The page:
Travelling waves: A traveling wave is a self sustaining oscillation of particles of a medium ( also oscillation of any physical quantity without a physical medium ) at different space – time points so that energy is transported across the medium when the oscillation propagates in the medium.

There is no motion of the relevant medium in the ideal description of the wave. The oscillating particles move periodically about their equilibrium locations and in the case of oscillation of physical quantities they take values around their equilibrium values.

The most common examples of waves are mechanical waves: this includes waves on strings, surface waves such as water waves, sound waves, compression waves in solids and liquids.

Depending on the  relation between oscillation direction and wave propagation direction there are two basic types of waves, the longitudinal waves and the transverse waves.

Longitudinal waves
The oscillating particles in the medium move in a direction along the direction of wave motion. Examples of such waves are sound waves and longitudinal wave motion of springs.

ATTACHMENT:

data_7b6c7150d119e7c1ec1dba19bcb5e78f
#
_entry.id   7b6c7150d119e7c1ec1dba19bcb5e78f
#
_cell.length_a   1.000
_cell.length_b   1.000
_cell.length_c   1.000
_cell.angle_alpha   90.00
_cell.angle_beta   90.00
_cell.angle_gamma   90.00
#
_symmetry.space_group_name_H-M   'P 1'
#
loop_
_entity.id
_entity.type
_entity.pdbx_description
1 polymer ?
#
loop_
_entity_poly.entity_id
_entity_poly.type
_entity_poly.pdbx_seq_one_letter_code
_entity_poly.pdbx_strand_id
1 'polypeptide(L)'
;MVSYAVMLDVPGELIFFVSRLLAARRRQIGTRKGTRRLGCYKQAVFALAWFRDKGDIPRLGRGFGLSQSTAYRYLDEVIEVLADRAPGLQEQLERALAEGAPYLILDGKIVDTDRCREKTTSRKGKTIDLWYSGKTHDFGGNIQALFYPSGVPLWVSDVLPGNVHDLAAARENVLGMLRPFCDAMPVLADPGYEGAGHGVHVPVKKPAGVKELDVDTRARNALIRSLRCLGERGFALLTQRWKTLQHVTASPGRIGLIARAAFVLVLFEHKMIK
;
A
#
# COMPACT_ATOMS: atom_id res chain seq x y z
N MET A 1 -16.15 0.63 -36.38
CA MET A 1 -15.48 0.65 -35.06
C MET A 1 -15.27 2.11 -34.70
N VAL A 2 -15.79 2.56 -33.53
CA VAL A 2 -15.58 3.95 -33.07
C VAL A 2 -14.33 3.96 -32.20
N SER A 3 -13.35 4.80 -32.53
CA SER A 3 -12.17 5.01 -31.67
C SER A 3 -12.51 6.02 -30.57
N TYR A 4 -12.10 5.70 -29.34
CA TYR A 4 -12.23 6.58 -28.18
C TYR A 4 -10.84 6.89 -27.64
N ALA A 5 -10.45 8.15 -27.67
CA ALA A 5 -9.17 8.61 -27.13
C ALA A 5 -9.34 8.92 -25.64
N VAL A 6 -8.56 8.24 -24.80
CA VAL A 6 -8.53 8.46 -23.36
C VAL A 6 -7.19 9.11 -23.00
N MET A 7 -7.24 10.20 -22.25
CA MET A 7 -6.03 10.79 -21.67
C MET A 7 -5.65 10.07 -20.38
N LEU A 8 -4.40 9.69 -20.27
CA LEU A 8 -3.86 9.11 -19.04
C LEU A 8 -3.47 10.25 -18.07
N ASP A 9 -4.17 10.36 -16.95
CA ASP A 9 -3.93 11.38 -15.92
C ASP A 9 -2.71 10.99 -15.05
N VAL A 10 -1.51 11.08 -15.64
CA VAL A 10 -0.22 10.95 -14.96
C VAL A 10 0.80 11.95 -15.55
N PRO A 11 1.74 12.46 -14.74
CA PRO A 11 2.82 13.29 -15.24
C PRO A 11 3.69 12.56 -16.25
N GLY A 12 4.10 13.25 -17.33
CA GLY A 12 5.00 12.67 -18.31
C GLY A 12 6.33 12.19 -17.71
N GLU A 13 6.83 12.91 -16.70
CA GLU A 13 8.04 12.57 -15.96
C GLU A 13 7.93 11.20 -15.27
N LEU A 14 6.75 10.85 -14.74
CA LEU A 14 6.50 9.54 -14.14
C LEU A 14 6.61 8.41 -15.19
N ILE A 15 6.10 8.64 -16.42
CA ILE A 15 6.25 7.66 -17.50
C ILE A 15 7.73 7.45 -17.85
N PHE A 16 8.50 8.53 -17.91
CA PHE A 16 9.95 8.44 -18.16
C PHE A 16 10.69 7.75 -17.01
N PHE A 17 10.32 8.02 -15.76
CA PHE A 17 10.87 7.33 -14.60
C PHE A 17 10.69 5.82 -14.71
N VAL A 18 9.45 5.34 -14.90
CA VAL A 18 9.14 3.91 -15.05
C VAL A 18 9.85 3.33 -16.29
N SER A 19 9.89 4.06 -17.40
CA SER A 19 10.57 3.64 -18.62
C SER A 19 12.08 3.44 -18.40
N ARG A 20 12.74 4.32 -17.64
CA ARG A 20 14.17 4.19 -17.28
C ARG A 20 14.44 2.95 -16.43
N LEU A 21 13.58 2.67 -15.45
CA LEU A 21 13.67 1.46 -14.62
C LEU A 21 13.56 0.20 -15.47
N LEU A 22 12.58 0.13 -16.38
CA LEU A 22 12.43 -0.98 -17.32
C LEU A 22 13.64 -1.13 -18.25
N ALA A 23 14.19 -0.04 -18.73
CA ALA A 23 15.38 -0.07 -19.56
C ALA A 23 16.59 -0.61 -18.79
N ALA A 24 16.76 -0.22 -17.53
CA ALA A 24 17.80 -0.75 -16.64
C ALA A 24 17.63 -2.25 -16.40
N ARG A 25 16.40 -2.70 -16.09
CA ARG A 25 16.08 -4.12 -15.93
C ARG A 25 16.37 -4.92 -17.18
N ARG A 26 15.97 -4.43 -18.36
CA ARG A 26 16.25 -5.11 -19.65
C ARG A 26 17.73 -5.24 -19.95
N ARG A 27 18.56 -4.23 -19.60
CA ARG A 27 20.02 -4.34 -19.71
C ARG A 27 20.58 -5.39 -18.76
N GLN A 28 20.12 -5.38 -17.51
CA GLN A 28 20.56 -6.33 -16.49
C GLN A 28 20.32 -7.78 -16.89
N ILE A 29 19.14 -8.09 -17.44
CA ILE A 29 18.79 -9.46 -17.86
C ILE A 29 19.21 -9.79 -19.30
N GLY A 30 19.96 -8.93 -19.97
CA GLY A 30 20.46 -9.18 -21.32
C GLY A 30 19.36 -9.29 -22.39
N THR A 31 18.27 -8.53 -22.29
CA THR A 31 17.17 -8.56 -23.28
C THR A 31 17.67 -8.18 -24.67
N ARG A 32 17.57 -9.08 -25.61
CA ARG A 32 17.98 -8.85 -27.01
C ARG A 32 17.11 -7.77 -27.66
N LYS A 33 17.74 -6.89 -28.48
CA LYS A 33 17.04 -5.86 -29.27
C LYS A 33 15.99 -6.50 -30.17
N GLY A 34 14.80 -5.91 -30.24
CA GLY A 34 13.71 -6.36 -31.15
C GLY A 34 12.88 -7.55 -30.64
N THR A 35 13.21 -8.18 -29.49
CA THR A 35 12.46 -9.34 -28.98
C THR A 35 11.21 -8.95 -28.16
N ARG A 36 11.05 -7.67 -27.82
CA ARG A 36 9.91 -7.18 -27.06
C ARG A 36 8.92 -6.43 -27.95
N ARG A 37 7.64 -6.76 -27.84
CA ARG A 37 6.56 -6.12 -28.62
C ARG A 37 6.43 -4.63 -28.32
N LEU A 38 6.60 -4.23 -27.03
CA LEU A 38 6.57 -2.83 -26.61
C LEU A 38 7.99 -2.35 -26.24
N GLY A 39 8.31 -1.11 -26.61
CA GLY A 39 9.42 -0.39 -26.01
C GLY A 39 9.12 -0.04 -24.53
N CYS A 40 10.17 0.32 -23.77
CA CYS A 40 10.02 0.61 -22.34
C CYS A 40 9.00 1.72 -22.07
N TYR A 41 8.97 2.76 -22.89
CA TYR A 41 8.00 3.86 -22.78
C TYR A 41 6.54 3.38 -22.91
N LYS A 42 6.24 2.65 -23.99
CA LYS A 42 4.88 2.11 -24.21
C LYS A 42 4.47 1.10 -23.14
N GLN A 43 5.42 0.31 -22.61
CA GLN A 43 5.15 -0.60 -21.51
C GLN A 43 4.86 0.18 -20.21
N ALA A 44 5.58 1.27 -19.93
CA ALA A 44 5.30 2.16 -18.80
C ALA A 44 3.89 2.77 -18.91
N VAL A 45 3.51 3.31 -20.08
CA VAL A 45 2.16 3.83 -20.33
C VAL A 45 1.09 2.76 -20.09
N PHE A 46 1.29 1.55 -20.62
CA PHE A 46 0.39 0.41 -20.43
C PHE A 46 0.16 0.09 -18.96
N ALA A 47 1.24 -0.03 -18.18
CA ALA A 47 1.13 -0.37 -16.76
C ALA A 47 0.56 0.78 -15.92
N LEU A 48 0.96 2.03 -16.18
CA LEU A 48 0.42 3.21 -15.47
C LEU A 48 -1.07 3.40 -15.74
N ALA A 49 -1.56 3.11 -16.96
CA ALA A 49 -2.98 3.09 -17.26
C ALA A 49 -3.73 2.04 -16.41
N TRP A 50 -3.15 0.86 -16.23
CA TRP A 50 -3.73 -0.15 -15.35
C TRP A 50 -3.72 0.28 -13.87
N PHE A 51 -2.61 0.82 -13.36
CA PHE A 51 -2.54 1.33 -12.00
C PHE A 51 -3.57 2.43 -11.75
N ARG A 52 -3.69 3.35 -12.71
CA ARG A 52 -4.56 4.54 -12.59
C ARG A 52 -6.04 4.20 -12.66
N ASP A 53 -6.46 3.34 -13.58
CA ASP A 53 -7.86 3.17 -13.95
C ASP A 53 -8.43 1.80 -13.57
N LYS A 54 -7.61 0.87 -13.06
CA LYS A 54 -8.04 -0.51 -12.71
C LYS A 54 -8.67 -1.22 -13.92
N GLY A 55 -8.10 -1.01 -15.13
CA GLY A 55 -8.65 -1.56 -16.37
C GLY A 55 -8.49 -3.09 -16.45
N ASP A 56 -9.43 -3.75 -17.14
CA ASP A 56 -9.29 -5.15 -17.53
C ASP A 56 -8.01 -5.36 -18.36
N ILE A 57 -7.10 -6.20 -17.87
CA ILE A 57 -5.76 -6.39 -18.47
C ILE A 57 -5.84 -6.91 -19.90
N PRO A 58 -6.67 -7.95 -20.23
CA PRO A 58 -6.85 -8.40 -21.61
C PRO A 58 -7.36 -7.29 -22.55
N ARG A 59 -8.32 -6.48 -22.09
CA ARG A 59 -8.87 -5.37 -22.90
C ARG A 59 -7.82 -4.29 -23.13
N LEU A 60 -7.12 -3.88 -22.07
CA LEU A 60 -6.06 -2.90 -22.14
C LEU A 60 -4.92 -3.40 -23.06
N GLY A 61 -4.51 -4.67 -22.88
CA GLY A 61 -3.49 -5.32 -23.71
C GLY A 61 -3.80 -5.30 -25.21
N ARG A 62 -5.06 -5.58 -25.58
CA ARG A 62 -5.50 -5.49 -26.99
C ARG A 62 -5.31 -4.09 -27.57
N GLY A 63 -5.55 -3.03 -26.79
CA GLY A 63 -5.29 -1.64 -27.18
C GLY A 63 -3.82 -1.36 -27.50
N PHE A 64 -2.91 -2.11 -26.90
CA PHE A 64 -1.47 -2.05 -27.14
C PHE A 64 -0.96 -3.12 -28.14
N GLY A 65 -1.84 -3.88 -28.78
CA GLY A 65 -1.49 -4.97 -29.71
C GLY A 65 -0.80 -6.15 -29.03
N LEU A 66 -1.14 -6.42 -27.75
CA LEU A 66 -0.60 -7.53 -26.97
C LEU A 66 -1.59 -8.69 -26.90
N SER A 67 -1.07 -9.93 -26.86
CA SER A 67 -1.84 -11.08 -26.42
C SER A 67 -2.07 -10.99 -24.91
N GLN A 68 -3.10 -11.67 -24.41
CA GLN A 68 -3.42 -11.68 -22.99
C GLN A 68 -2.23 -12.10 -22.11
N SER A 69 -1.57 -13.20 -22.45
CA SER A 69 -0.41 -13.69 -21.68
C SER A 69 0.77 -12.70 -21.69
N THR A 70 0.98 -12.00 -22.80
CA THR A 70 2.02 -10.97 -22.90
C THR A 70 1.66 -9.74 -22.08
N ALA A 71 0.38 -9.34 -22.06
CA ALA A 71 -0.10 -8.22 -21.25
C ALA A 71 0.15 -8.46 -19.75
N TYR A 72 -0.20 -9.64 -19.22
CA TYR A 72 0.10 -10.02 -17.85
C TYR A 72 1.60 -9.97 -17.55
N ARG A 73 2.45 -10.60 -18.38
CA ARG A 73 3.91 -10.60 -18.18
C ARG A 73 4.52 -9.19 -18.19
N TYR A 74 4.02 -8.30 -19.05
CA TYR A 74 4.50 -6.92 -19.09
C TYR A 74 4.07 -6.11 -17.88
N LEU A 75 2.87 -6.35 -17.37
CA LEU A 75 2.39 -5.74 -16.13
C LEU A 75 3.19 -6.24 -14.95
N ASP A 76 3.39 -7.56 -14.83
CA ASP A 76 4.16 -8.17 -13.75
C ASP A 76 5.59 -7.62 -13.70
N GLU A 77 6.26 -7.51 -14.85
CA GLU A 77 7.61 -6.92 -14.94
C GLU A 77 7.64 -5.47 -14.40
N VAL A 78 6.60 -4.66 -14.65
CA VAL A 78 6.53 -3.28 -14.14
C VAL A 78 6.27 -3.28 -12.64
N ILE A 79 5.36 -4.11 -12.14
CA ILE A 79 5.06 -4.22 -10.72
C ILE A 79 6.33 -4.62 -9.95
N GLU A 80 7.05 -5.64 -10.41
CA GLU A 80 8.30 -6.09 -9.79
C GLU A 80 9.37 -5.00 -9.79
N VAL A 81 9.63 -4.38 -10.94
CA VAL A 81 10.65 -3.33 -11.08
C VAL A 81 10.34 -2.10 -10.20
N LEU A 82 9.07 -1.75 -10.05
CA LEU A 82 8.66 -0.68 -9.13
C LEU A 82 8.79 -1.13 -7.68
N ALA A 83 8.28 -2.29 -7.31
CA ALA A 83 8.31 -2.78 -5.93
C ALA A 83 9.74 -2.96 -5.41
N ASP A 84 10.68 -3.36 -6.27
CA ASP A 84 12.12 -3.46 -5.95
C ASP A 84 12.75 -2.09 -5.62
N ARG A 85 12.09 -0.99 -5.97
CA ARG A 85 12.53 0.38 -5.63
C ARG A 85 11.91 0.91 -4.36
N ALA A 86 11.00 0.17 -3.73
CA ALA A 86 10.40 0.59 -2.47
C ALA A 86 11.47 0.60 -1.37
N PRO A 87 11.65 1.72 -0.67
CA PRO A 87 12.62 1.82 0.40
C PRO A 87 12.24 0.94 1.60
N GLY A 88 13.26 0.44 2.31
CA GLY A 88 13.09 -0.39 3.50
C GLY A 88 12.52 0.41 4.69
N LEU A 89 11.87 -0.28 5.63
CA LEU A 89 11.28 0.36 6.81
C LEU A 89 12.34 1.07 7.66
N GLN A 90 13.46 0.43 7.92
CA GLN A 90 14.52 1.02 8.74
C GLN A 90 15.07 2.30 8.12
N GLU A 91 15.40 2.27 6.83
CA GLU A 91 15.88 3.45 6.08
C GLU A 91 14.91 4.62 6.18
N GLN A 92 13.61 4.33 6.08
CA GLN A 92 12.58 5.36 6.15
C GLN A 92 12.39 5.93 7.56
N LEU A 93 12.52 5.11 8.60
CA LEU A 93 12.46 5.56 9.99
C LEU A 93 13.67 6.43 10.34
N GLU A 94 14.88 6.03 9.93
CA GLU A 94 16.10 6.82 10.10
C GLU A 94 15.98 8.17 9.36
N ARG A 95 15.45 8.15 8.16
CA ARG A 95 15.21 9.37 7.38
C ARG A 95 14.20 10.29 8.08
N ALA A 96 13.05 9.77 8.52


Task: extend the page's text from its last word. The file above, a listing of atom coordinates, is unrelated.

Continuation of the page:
Transverse waves
The oscillating particles move in a direction perpendicular to the direction of wave propagation. In case the waves are defined by oscillation of physical quantities ( such as electric field intensity which can exist without a medium ), the oscillation direction is perpendicular to the wave direction. The examples of such waves are electromagnetic waves and transverse waves on strings, eg when the strings of a violin are plucked they produce transverse waves.

Waves move at great speed because there is no associated movement of the medium, there is only advancement of energy.

Let us consider a wave ψ which is moving in + x direction at speed v. So ψ is a function of space coordinate x and time t. Mathematically we write: ψ (x, t) = f (x, t)        —  ( i ).

Here f (x, t) represents a particular wave – shape at the instant of time t. Thus wave – profile is the shape of the wave at a given instant of time. Mathematically therefore: ψ (x, t)|t=0 = f (x, 0) = f(x) ≡ wave profile          — ( ii ).

Waves can take any possible wave forms. Examples of such wave forms are Gaussian ( or bell shape ) and sinusoidal ( or harmonic ) functions.

Gaussian: f(x) = e-ax2, Harmonic: f(x) = Aeikx       — ( iii ).

Let us consider waves which do not change shape during propagation. Then the pulse of such waves moves a distance of vt in time t. Consider a particular wave – pulse in the frame of reference S and also in frame of reference S’. The wave pulse moves at speed v in frame S so that in frame S’ it is at rest. Evidently the frame S’ moves at speed v wrt the frame S.